Denis Johnson

Denis Johnson
Denis Johnson 1949-2017

Wednesday, October 6, 2010

Fear

We were afraid of everything: earthquakes,
strangers, smoke above the canyon, the fire
that would come running and eat up our house,
the Claymore girls, big-boned, rough, razor blades
tucked in their ratted hair. We were terrified

of polio, tuberculosis, being found out, the tent
full of boys two blocks over, the kick ball, the asphalt,
the pain-filled rocks, the glass-littered canyon, the deep
cave gouged in its side, the wheelbarrow crammed
with dirty magazines, beer cans, spit-laced butts.

We were afraid of hands, screen doors slammed
by angry mothers, abandoned cars, their slumped
back seats, the chain-link fence we couldn't climb
fast enough, electrical storms, blackouts, girlfights
behind the pancake house, Original Sin, sidewalk
cracks and the corner crematorium, loose brakes
on the handlebars of our bikes. It came alive

behind our eyes: ant mounds, wasp nests, the bird
half-eaten on the scratchy grass, chained dogs,
the boggy creekbed, the sewer main that fed it,
the game where you had to hold your breath
until you passed out. We were afraid of being

poor, dumb, yelled at, ignored, invisible
as the nuclear dust we were told to wipe from lids
before we opened them in the kitchen,
the fat roll of meat that slid into the pot, sleep,
dreams, the soundless swing of the father's
ringed fist, the mother's face turned away, the wet
bed, anything red, the slow leak, the stain
on the driveway, oily gears
soaking in a shallow pan, busted chairs stuffed
in the rafters of the neighbor's garage, the Chevy's
twisted undersides jacked up on blocks, wrenches
left scattered in the dirt.

It was what we knew best, understood least,
it whipped through our bodies like fire or sleet.
We were lured by the Dumpster behind the liquor store,
fissures in the baked earth, the smell of singed hair,
the brassy hum of high-tension towers, train tracks,
buzzards over a ditch, black widows, the cat
with one eye, the red spot on the back of the skirt,
the fallout shelter's metal door hinged to the rusty
grass, the back way, the wrong path, the night's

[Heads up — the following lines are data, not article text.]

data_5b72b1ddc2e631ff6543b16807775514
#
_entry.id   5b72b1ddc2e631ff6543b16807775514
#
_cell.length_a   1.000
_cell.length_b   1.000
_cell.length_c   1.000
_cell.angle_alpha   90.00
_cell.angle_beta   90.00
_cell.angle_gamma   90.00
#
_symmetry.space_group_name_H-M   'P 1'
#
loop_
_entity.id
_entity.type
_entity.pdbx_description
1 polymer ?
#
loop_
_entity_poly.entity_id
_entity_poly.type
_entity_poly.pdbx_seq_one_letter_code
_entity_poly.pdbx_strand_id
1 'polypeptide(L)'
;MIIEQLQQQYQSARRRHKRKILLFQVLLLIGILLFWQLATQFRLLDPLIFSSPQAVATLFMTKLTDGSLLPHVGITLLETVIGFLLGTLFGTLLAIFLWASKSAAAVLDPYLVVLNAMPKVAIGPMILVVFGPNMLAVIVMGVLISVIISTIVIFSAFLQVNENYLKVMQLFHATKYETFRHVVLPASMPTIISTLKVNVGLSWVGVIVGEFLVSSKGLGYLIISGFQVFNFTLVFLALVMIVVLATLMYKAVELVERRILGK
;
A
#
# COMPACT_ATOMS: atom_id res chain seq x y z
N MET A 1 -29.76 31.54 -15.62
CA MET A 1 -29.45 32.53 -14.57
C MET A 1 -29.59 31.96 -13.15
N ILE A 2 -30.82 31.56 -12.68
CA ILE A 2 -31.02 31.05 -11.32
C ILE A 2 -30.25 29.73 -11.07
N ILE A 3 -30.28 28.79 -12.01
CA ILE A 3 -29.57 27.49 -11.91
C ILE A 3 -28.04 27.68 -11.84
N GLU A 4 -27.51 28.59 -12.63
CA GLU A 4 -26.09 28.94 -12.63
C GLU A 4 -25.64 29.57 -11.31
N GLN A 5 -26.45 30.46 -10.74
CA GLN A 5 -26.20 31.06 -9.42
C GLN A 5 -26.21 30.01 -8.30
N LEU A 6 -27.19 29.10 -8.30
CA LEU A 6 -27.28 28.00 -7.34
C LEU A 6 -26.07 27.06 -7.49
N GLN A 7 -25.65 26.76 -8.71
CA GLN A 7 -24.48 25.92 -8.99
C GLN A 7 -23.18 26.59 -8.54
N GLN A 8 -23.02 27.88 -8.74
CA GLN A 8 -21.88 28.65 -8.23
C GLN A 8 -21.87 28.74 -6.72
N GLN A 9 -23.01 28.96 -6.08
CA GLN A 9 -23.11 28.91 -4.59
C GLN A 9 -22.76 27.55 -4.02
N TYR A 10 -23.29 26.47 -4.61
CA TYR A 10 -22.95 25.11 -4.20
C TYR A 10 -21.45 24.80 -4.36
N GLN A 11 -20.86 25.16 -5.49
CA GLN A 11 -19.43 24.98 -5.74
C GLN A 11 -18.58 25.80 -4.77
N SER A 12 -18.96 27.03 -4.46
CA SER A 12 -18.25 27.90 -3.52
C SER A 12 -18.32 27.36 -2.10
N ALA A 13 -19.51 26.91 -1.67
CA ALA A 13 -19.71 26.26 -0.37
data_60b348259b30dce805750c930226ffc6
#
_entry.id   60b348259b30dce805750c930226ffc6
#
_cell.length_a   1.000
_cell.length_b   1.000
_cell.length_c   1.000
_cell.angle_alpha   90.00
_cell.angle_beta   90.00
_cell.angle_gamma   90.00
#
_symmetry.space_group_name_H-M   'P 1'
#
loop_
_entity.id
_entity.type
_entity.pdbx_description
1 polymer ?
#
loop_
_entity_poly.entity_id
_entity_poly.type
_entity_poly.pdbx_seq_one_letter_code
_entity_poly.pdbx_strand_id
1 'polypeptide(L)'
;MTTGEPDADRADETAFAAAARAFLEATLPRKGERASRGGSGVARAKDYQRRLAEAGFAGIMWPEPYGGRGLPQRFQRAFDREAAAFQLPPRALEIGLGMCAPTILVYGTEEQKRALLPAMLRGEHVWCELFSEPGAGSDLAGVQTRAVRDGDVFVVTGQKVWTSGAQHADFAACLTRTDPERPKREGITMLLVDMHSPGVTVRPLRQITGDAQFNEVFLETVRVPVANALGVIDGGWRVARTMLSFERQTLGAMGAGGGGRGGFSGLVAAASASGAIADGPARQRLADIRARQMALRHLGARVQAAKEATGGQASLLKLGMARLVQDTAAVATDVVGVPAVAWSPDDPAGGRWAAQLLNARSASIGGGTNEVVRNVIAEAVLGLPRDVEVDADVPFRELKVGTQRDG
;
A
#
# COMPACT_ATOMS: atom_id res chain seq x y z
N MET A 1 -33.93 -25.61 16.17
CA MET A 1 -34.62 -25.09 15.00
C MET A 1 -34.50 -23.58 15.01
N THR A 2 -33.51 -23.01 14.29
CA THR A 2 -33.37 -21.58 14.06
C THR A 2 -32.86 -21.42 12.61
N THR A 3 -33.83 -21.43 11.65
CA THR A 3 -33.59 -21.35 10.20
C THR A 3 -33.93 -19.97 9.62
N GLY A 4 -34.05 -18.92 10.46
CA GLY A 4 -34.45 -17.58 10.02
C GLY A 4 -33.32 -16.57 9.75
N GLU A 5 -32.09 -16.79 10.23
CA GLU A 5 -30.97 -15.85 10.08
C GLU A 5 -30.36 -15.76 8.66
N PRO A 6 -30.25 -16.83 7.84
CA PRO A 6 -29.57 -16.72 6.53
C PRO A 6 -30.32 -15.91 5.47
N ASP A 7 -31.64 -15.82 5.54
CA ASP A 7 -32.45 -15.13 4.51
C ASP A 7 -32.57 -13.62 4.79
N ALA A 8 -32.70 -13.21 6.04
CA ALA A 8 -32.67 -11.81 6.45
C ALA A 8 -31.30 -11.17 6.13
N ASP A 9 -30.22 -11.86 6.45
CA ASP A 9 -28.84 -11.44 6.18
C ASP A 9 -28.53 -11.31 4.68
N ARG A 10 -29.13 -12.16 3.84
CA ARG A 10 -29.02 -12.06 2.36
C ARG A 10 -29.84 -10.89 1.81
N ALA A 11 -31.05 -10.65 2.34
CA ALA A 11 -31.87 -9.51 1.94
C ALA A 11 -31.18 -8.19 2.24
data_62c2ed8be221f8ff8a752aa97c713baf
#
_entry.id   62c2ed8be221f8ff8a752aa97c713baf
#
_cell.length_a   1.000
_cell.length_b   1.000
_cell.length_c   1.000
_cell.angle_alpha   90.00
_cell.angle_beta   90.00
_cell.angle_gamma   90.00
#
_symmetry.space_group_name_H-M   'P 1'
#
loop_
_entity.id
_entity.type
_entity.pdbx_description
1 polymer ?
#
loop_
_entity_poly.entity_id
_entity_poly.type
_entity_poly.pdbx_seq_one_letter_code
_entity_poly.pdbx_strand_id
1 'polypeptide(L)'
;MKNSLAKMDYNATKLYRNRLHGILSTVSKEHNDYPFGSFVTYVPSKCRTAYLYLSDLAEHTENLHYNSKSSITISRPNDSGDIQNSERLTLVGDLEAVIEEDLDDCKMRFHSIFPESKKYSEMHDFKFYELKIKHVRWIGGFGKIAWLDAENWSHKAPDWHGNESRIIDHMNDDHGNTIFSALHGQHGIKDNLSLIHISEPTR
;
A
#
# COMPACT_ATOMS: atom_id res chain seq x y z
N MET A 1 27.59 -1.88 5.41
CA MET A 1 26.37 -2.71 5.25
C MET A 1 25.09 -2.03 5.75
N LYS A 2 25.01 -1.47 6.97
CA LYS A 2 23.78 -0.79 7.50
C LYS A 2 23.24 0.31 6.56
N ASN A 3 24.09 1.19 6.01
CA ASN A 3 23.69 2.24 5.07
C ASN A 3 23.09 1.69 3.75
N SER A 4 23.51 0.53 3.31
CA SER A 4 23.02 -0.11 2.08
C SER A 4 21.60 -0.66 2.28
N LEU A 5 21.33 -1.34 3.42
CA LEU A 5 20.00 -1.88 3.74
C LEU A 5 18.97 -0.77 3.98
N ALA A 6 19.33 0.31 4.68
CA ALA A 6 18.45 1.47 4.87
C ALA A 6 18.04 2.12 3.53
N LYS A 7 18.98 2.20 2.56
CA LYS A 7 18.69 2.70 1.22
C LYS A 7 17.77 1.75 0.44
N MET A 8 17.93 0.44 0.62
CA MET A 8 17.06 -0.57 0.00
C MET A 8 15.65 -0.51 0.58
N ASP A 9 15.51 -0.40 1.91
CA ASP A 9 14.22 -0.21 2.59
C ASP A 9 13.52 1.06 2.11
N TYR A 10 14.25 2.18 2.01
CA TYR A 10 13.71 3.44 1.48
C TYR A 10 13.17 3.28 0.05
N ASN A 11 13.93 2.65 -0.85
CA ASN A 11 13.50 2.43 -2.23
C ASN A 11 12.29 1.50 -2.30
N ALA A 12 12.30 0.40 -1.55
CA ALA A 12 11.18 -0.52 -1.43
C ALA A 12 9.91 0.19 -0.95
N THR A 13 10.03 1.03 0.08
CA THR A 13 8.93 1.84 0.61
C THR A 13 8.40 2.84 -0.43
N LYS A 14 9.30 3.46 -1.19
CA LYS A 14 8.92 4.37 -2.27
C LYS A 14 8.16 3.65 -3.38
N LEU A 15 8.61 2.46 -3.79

wide back, the coiled bedsprings of the sister's
top bunk, the wheezing, the cousin in the next room
tapping on the wall, anything small.

We were afraid of clothesline, curtain rods, the worn
hairbrush, the good-for-nothings we were about to become,
reform school, the long ride to the ocean on the bus,
the man at the back of the bus, the underpass.

We were afraid of fingers of pickleweed crawling
over the embankment, the French Kiss, the profound
silence of dead fish, burning sand, rotting elastic
in the waistbands of our underpants, jellyfish, riptides,
eucalyptus bark unraveling, the pink flesh beneath,
the stink of seaweed, seagulls landing near our feet,
their hateful eyes, their orange-tipped beaks stabbing
the sand, the crumbling edge of the continent we stood on,
waiting to be saved, the endless, wind-driven waves.

Dorianne Laux

*********************************************

Excerpt from "Tamalpais Walking" by Gary Snyder

"inch by inch, little snail climb Mt Fuji" —Issa

—and this is how you go to the top of any mountain, or around any mountain, or on any
long road—to get to a good camp by dark, and lay this body down for a rest. But
that’s not exactly the destination. We don’t play music to get to the end of it. Or
make love to go to sleep (I hope). Or meditate and study to become enlightened.
Realization or somesuch might come along, but suppose it doesn’t? So what? Basho
said, “The journey is home.” Before venturing off trail, we need to learn to follow
the path.

Back in 1948 off the trail, taking Mount Tamalpais’s lessons in grateful blessed
ignorance, not really looking at the landscape but totally aware of being beside my
(teenage) lady, walking almost in harmony but different, talking, glancing, hoping;
taking the easiest way through the chaparral like a pair of little god and goddess
critters, our souls as big as the sky; did we make up that great space, or did it make
us up?

May we all find the Bay Mountain that gives us a crystal moment of being and a breath of
the sky, and only asks us to hold the whole world dear."

Gary Snyder

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